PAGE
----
to find out if your shoes
really fit or if your car
will ever start again.

Maybe tomorrow you will find yourself
sitting in a corner, your knees
drawn up to your chin,

your elbows shaking stiffly, like leaves,
and all the lights will go out.
Or you will realize that flames

could end it all, and there will be
no way out the back door.
Who can say?

We’re getting there, both of us,
all of us, aren’t we, taking
those long walks now

but feeling as though we’ve
never left the yard, the muddy boots
by the door reminding us of where we’ve been?

And all of the forgetting, the disappearing
words of the sick people
in our dreams,

those who told us it would be like this,
the long finger of some distant uncle
pointing down the road.


A Loss of Memory

You are frightened
when you first realize something
is gone, when the strings that hold now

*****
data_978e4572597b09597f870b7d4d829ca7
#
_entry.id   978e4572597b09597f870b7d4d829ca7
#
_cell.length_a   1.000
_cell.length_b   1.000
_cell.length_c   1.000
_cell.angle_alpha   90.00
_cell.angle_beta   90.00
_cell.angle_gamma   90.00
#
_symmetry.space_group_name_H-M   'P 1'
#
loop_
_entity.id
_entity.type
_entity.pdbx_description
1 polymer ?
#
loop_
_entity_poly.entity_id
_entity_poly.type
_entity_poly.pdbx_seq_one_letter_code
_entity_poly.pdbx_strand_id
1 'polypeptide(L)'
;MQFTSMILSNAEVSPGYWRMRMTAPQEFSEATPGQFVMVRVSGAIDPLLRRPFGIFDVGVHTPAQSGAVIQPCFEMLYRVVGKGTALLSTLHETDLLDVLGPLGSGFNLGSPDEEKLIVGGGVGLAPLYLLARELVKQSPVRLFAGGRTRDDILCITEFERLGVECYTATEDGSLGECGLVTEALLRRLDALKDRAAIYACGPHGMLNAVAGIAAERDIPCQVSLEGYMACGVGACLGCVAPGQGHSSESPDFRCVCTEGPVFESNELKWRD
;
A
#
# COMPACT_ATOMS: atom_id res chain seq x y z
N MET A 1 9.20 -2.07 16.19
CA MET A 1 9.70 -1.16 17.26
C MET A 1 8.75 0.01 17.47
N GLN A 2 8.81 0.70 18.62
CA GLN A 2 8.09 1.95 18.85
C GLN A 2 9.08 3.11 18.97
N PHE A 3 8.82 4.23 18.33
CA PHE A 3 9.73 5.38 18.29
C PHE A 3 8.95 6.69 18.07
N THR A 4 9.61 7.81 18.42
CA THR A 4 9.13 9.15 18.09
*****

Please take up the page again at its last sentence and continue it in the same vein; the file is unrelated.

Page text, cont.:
to then are snapped, leaving you
somewhere above ground with nowhere to land,
nothing to hold onto.

It has gotten so the keys in your pocket
all look the same. None of them
will unlock the car or the suitcase
you have packed. Not one of them
will lock the front door. You do not
remember if you have turned off the water,
if you emptied the trash yesterday
or today.

There was a time
when you could hold your palm out,
a few inches from your face,
and marked how some lines joined
one another, how every crack sprang
from the lifeline or searched for it
or finally touched it
when you slowly made a fist.
There was a time
when you thought things
like that mattered.
When you thought everything did.

Soon someone will come for you.
In all of your hurry to get things done,
to find that one comfortable spot
for the two of you, to finally raise
the kids, you had believed that now
would never arrive. And here you are
looking out the window, studying
the glass and the way a streak
can smear the green of the front lawn